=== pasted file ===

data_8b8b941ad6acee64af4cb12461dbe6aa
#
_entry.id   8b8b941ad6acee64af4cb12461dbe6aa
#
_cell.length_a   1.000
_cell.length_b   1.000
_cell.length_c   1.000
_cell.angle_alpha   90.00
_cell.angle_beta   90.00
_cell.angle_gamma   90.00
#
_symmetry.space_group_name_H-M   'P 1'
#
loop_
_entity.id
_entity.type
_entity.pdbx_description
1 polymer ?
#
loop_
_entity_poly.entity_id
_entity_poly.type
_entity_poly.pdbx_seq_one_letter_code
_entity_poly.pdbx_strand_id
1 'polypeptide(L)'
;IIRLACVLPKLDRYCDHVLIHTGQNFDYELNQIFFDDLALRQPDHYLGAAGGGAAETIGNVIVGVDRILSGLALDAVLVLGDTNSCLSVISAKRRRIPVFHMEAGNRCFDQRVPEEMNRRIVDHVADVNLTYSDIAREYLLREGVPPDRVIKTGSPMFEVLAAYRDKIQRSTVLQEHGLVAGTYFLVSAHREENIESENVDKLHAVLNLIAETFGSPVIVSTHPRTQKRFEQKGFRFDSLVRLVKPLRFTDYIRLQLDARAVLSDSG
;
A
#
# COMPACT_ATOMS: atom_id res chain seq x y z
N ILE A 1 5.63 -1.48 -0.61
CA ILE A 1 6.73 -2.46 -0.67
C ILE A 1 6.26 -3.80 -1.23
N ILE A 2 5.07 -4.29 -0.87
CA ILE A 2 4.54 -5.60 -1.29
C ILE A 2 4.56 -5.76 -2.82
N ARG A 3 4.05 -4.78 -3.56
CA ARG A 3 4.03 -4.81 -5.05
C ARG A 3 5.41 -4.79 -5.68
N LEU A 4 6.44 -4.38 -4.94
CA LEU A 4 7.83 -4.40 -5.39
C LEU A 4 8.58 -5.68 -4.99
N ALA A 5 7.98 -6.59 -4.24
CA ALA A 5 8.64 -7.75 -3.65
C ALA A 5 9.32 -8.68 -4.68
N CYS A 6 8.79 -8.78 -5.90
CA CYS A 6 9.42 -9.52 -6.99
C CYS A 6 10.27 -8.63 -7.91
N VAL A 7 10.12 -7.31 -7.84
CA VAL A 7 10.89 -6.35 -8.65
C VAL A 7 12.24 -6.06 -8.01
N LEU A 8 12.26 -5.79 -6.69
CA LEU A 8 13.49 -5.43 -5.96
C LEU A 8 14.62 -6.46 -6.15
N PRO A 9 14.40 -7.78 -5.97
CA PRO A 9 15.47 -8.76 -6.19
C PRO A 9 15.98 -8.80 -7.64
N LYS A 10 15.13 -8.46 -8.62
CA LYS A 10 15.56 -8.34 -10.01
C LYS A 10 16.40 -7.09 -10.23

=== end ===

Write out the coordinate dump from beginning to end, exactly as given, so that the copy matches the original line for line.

data_8b8b941ad6acee64af4cb12461dbe6aa
#
_entry.id   8b8b941ad6acee64af4cb12461dbe6aa
#
_cell.length_a   1.000
_cell.length_b   1.000
_cell.length_c   1.000
_cell.angle_alpha   90.00
_cell.angle_beta   90.00
_cell.angle_gamma   90.00
#
_symmetry.space_group_name_H-M   'P 1'
#
loop_
_entity.id
_entity.type
_entity.pdbx_description
1 polymer ?
#
loop_
_entity_poly.entity_id
_entity_poly.type
_entity_poly.pdbx_seq_one_letter_code
_entity_poly.pdbx_strand_id
1 'polypeptide(L)'
;IIRLACVLPKLDRYCDHVLIHTGQNFDYELNQIFFDDLALRQPDHYLGAAGGGAAETIGNVIVGVDRILSGLALDAVLVLGDTNSCLSVISAKRRRIPVFHMEAGNRCFDQRVPEEMNRRIVDHVADVNLTYSDIAREYLLREGVPPDRVIKTGSPMFEVLAAYRDKIQRSTVLQEHGLVAGTYFLVSAHREENIESENVDKLHAVLNLIAETFGSPVIVSTHPRTQKRFEQKGFRFDSLVRLVKPLRFTDYIRLQLDARAVLSDSG
;
A
#
# COMPACT_ATOMS: atom_id res chain seq x y z
N ILE A 1 5.63 -1.48 -0.61
CA ILE A 1 6.73 -2.46 -0.67
C ILE A 1 6.26 -3.80 -1.23
N ILE A 2 5.07 -4.29 -0.87
CA ILE A 2 4.54 -5.60 -1.29
C ILE A 2 4.56 -5.76 -2.82
N ARG A 3 4.05 -4.78 -3.56
CA ARG A 3 4.03 -4.81 -5.05
C ARG A 3 5.41 -4.79 -5.68
N LEU A 4 6.44 -4.38 -4.94
CA LEU A 4 7.83 -4.40 -5.39
C LEU A 4 8.58 -5.68 -4.99
N ALA A 5 7.98 -6.59 -4.24
CA ALA A 5 8.64 -7.75 -3.65
C ALA A 5 9.32 -8.68 -4.68
N CYS A 6 8.79 -8.78 -5.90
CA CYS A 6 9.42 -9.52 -6.99
C CYS A 6 10.27 -8.63 -7.91
N VAL A 7 10.12 -7.31 -7.84
CA VAL A 7 10.89 -6.35 -8.65
C VAL A 7 12.24 -6.06 -8.01
N LEU A 8 12.26 -5.79 -6.69
CA LEU A 8 13.49 -5.43 -5.96
C LEU A 8 14.62 -6.46 -6.15
N PRO A 9 14.40 -7.78 -5.97
CA PRO A 9 15.47 -8.76 -6.19
C PRO A 9 15.98 -8.80 -7.64
N LYS A 10 15.13 -8.46 -8.62
CA LYS A 10 15.56 -8.34 -10.01
C LYS A 10 16.40 -7.09 -10.23